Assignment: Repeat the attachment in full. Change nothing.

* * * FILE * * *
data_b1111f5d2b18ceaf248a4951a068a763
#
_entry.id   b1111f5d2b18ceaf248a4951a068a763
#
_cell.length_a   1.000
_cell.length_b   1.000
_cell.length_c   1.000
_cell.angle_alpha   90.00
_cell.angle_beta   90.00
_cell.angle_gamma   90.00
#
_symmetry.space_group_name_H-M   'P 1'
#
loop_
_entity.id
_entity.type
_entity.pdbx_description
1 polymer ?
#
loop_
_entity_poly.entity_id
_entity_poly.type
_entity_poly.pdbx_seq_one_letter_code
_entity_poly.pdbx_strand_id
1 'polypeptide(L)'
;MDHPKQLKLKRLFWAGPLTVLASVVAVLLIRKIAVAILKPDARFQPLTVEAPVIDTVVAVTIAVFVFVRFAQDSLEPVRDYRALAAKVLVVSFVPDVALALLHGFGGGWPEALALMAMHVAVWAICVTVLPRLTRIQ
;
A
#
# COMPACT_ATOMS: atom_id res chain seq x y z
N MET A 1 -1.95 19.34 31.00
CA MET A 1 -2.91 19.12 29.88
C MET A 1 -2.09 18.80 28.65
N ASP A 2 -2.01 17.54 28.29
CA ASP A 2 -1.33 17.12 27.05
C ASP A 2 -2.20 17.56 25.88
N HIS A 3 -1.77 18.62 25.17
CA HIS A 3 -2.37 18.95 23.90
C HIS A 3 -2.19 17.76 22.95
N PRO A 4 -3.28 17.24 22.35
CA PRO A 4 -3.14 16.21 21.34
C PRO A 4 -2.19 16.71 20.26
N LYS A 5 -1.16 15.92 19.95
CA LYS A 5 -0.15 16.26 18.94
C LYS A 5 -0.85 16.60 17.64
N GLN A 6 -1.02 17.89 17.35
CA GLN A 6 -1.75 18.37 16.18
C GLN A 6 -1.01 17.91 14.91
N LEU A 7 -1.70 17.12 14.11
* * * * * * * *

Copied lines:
data_b1111f5d2b18ceaf248a4951a068a763
#
_entry.id   b1111f5d2b18ceaf248a4951a068a763
#
_cell.length_a   1.000
_cell.length_b   1.000
_cell.length_c   1.000
_cell.angle_alpha   90.00
_cell.angle_beta   90.00
_cell.angle_gamma   90.00
#
_symmetry.space_group_name_H-M   'P 1'
#
loop_
_entity.id
_entity.type
_entity.pdbx_description
1 polymer ?
#
loop_
_entity_poly.entity_id
_entity_poly.type
_entity_poly.pdbx_seq_one_letter_code
_entity_poly.pdbx_strand_id
1 'polypeptide(L)'
;MDHPKQLKLKRLFWAGPLTVLASVVAVLLIRKIAVAILKPDARFQPLTVEAPVIDTVVAVTIAVFVFVRFAQDSLEPVRDYRALAAKVLVVSFVPDVALALLHGFGGGWPEALALMAMHVAVWAICVTVLPRLTRIQ
;
A
#
# COMPACT_ATOMS: atom_id res chain seq x y z
N MET A 1 -1.95 19.34 31.00
CA MET A 1 -2.91 19.12 29.88
C MET A 1 -2.09 18.80 28.65
N ASP A 2 -2.01 17.54 28.29
CA ASP A 2 -1.33 17.12 27.05
C ASP A 2 -2.20 17.56 25.88
N HIS A 3 -1.77 18.62 25.17
CA HIS A 3 -2.37 18.95 23.90
C HIS A 3 -2.19 17.76 22.95
N PRO A 4 -3.28 17.24 22.35
CA PRO A 4 -3.14 16.21 21.34
C PRO A 4 -2.19 16.71 20.26
N LYS A 5 -1.16 15.92 19.95
CA LYS A 5 -0.15 16.26 18.94
C LYS A 5 -0.85 16.60 17.64
N GLN A 6 -1.02 17.89 17.35
CA GLN A 6 -1.75 18.37 16.18
C GLN A 6 -1.01 17.91 14.91
N LEU A 7 -1.70 17.12 14.11